Herniated disc symptoms
A herniated disc is a disc in the spine that has been torn or ripped, allowing the gel of the disc’s center to leak into the spinal canal.
For many patients, a herniated disc does not result in any symptoms. It is possible for the torn disc in the spine to heal over several weeks or months through an internal reabsorption process with no symptoms being felt. However, in the event that the torn disc material or the inner disc fluid presses against a nerve root in the spinal canal or against the spinal cord itself, severe pain and symptoms may develop. These herniated disc symptoms include:
- Muscle weakness
- Burning sensation
Herniated disc location and symptoms
The symptoms of a herniated disc may stay local to the site of the pinched nerve or spinal cord, or they may travel the length of the nerve pathway into other areas of the body. Where the pain travels is dependent on the location of the herniated disc and pinched nerve.
For example, a herniated disc in the lower back will affect a different area of the spine than a herniated disc in the neck. Below are the areas of the body affected by different locations of a herniated disc and pinched nerve:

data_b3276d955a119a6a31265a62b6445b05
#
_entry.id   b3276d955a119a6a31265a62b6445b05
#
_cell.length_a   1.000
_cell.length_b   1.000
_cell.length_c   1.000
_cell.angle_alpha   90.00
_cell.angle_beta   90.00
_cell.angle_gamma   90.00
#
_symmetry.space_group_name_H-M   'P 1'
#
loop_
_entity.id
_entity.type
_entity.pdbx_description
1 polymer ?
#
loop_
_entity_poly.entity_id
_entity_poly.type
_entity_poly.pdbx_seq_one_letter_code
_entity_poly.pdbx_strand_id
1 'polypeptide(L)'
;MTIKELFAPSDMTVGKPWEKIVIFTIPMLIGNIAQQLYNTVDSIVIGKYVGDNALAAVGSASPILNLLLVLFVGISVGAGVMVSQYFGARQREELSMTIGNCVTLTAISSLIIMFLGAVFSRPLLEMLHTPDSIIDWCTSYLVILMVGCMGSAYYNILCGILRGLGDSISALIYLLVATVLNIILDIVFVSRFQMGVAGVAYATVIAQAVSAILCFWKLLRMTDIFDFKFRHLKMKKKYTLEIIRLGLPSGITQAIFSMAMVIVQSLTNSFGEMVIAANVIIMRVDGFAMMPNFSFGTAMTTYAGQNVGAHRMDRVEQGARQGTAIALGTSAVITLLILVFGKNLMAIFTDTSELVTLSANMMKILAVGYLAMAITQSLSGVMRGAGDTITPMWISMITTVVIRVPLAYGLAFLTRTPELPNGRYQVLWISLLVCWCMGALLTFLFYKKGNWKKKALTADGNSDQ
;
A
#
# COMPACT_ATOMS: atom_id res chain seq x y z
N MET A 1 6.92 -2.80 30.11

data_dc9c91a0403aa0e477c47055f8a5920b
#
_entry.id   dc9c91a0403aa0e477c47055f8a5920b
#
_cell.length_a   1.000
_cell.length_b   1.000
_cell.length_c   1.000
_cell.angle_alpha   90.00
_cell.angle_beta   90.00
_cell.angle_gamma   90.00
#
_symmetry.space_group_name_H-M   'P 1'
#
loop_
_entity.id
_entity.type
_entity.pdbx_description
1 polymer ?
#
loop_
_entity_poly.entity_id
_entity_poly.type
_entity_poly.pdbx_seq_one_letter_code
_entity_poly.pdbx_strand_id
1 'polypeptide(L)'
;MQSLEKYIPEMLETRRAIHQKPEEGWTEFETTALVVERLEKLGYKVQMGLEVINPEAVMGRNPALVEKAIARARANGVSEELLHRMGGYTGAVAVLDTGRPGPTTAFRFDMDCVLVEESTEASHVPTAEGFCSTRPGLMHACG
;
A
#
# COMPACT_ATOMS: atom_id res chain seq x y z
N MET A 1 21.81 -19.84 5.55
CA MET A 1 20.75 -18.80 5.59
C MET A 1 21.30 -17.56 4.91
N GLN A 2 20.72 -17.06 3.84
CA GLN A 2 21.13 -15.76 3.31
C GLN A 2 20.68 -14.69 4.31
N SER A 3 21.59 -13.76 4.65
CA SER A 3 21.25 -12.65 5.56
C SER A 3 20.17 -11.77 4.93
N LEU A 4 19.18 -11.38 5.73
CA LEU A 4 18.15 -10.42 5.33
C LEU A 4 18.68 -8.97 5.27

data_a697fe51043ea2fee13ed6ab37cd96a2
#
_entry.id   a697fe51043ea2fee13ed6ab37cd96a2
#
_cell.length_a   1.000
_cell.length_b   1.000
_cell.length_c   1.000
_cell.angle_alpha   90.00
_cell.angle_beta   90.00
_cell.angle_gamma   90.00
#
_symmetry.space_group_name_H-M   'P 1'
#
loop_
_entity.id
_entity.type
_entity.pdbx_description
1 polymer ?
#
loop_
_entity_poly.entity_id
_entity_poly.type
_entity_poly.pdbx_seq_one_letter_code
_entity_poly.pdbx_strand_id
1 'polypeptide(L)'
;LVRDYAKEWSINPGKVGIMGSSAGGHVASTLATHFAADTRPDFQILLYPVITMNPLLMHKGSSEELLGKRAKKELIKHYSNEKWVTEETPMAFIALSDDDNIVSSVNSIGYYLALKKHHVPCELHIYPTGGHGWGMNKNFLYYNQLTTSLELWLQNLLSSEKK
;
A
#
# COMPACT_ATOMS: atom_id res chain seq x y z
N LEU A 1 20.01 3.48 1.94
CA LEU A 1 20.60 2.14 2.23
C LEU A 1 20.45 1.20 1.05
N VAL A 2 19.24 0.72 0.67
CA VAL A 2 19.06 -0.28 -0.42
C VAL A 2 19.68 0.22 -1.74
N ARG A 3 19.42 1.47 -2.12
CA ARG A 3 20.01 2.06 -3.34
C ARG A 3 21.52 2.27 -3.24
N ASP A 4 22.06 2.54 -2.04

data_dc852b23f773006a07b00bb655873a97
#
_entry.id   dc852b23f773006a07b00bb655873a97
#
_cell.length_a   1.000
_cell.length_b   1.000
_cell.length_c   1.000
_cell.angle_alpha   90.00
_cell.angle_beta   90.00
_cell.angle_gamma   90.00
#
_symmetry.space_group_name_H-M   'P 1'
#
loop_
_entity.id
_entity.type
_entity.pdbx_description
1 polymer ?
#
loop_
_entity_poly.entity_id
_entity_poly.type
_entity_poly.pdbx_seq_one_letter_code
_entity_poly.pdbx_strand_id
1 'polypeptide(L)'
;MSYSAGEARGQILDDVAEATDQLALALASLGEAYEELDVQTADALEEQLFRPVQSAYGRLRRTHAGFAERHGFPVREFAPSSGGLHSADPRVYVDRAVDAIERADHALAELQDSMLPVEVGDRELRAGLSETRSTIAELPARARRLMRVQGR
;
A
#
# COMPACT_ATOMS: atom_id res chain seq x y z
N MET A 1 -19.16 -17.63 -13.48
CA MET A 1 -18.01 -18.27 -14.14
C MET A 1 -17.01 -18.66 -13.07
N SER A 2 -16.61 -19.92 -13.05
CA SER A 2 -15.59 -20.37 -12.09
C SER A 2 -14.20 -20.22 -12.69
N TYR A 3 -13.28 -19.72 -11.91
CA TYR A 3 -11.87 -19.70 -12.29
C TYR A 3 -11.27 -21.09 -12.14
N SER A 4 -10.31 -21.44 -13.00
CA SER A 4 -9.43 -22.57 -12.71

- Cervical (neck) herniated disc — symptoms can travel to the shoulders, arms, hands, head and sometimes the jaw
- Thoracic (middle back) herniated disc — symptoms can appear in the rib cage, shoulders, chest and upper abdomen
- Lumbar (lower back) herniated disc — symptoms can develop in the buttocks, legs, hips and feet
Once your doctor diagnoses where your herniated disc is located, you can work together to find a treatment option for symptom relief.
Treatment for herniated disc symptoms
While many patients can find lasting pain relief for a herniated disc through conservative treatments, such as physical therapy and pain medication, other patients may require spine surgery to relieve pressure on the pinched nerve.
At Laser Spine Institute, we offer patients a safer and more effective alternative to traditional open neck or open back surgery. Our minimally invasive spine surgery allows patients to benefit from a shorter recovery time^ and lower risk of complication compared to traditional open spine surgery.
For a herniated disc, we may recommend a minimally invasive decompression surgery or a minimally invasive stabilization surgery. A decompression surgery relieves pressure on the compressed nerve by removing a portion of the damaged herniated disc; this is our most commonly used type of procedure for a herniated disc. A stabilization surgery relieves pressure by simply replacing the herniated disc with an artificial disc to add stability to the spine.
To learn about the advantages of our minimally invasive spine surgery, or to find out if you are a candidate for one of our procedures, contact Laser Spine Institute today.